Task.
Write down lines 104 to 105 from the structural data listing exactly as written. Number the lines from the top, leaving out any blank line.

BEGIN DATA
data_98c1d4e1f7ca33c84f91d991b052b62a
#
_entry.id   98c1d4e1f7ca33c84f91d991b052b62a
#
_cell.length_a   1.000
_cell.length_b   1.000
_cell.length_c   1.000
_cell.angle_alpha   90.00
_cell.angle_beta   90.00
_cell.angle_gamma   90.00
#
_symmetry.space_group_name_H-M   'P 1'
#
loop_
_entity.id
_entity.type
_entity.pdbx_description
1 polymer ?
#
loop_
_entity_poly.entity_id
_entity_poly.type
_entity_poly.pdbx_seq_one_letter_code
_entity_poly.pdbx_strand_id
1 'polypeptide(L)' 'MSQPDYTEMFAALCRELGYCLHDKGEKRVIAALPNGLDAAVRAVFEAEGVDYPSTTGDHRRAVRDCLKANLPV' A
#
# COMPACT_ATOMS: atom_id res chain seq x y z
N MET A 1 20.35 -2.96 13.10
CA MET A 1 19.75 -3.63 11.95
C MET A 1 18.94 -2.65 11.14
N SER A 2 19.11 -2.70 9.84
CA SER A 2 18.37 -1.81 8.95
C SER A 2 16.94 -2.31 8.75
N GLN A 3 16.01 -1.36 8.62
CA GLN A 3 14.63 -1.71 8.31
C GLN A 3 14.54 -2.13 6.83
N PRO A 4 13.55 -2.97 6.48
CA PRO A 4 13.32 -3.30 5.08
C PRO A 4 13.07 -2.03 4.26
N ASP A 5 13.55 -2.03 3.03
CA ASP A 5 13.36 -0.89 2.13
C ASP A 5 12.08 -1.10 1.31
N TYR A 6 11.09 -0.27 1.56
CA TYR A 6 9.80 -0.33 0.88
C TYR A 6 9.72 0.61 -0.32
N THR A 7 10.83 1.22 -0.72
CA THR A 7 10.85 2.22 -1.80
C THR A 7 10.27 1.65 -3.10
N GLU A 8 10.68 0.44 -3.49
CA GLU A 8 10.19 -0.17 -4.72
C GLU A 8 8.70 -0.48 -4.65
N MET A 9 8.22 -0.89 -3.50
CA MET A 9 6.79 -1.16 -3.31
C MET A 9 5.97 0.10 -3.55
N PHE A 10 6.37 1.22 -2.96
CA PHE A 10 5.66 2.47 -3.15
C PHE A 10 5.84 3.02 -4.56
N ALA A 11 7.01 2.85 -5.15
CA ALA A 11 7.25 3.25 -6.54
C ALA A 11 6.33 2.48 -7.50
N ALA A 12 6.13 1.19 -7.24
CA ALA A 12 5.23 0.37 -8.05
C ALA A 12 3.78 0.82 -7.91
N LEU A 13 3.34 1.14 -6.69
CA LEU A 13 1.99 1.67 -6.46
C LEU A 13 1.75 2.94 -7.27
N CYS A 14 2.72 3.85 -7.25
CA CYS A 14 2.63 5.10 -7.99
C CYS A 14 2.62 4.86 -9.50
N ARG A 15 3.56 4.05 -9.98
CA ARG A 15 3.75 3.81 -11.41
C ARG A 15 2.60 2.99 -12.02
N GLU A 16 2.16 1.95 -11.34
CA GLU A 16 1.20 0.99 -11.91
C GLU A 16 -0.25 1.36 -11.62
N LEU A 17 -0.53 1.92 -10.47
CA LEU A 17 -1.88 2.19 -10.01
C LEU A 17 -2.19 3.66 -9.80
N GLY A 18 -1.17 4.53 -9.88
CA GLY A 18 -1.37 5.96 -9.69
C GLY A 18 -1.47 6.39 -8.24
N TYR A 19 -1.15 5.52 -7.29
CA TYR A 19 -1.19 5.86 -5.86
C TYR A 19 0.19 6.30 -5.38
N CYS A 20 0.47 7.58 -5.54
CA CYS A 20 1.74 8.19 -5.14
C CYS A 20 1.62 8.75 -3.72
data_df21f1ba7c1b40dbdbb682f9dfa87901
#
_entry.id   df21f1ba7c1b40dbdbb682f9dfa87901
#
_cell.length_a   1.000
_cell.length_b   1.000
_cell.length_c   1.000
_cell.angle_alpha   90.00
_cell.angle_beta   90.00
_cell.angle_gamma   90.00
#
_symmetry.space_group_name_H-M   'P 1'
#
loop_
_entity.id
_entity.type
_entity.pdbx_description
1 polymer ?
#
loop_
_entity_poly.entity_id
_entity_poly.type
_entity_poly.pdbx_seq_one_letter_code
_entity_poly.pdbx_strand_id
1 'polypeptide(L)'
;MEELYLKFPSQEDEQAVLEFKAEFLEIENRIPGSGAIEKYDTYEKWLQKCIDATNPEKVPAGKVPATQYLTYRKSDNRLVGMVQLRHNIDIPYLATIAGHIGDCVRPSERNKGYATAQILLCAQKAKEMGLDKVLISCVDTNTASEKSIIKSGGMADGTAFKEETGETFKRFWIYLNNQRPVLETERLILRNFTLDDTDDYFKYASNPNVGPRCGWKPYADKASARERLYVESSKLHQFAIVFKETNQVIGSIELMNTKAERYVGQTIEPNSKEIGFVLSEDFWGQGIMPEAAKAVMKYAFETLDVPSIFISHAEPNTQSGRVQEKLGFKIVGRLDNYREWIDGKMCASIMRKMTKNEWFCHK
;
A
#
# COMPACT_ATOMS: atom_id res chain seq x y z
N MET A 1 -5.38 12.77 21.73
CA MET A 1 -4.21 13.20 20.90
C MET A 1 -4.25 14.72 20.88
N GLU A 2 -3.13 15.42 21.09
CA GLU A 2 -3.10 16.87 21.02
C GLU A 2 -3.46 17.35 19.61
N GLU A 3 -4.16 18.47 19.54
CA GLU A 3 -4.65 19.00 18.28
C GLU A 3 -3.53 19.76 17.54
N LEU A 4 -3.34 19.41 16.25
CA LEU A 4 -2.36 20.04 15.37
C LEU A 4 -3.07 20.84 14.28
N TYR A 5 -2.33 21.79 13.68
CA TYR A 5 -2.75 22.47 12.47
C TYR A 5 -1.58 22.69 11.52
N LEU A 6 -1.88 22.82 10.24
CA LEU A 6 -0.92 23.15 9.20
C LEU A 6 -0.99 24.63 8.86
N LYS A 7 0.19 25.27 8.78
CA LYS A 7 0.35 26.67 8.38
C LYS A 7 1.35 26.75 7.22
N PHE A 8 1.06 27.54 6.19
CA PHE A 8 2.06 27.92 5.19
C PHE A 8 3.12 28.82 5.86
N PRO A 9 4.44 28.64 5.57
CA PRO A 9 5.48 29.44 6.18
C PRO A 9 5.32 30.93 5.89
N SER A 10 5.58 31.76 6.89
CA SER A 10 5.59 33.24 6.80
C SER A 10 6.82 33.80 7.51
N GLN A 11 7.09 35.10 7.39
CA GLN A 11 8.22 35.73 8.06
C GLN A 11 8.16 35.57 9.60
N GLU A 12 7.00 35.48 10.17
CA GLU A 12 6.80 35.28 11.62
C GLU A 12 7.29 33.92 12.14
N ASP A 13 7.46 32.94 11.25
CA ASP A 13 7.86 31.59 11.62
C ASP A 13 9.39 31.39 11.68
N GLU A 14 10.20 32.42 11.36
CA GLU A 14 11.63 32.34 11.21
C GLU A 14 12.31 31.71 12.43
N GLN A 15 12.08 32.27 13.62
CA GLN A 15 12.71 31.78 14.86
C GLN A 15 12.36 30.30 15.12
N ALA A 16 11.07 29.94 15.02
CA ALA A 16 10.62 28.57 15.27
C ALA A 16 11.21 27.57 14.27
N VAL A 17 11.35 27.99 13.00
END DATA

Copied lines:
_entity.pdbx_description
1 polymer ?